The United States is facing a "truly rare" economic crisis, but it should see a solid recovery once the coronavirus pandemic has passed, Federal Reserve Chairman Jerome Powell said Thursday.

While the economy is moving "with alarming speed" towards a "very high unemployment" rate, once businesses can reopen, "There is every reason to believe that the economic rebound, when it comes, can be robust," Powell said in a speech.

The US central bank has deployed unprecedented emergency efforts to shore up the financial system and pump money into the economy, including new steps announced earlier Thursday.

"We will continue to use these powers forcefully, proactively, and aggressively until we are confident that we are solidly on the road to recovery," he said.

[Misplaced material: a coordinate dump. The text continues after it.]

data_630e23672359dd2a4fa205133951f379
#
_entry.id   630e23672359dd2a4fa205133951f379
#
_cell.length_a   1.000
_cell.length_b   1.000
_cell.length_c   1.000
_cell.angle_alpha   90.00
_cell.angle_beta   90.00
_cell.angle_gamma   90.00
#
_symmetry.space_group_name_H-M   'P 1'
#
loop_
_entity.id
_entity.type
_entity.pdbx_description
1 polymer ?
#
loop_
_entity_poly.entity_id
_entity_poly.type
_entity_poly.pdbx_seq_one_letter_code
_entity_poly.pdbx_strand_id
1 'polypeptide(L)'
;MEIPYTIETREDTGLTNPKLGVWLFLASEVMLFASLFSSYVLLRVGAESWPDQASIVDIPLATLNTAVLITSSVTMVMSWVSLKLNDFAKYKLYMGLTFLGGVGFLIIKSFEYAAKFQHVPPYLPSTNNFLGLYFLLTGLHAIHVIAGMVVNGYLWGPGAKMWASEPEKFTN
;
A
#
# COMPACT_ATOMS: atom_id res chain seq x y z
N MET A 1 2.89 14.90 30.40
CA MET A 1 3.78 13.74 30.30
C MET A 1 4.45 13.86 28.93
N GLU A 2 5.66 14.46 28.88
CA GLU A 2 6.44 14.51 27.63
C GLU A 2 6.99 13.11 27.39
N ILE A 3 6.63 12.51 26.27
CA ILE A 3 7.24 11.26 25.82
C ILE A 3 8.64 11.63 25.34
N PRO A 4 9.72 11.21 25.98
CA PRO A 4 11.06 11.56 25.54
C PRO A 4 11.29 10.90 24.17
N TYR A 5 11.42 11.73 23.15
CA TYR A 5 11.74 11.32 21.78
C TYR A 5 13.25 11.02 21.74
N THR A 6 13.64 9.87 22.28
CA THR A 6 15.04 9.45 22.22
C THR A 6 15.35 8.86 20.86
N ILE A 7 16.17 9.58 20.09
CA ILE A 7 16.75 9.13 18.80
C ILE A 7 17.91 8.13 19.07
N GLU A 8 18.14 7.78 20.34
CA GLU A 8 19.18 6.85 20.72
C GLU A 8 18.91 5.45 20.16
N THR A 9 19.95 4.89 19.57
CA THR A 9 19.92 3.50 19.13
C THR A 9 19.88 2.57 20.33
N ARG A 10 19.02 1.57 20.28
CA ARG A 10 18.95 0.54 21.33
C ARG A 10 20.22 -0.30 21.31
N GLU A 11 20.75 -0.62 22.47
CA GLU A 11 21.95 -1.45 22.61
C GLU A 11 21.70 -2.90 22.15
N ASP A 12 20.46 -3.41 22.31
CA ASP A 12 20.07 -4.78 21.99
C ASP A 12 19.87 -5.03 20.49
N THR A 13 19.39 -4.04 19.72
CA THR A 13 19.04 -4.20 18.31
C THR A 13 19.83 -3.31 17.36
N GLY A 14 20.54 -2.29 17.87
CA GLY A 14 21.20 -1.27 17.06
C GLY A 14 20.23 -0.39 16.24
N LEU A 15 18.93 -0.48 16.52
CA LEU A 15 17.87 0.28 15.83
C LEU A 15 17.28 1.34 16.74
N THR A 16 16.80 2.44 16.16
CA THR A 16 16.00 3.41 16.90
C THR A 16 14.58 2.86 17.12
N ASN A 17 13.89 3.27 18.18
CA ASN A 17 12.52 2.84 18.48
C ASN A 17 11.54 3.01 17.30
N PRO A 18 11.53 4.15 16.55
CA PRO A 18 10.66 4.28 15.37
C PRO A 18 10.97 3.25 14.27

But Powell said the Fed's emergency measures "are lending powers, not spending powers," that can only help firms that are solvent.

He indicated there will be a need for more direct action as "there will also be entities of various kinds that need direct fiscal support rather than a loan they would struggle to repay."

"All of us are affected, but the burdens are falling most heavily on those least able to carry them."

In a discussion following his speech, the Fed chief acknowledged that the central bank is rushing out a series of measures to help the economy immediately, and hindsight might reveal flaws.

"We don't have the luxury of taking our time" in rolling out the emergency programs, he said in a discussion with the Brookings Institution.

The aim is to "prevent significant major damage to the economy" and "support a robust recovery when it comes. That's really what our tools are most important for."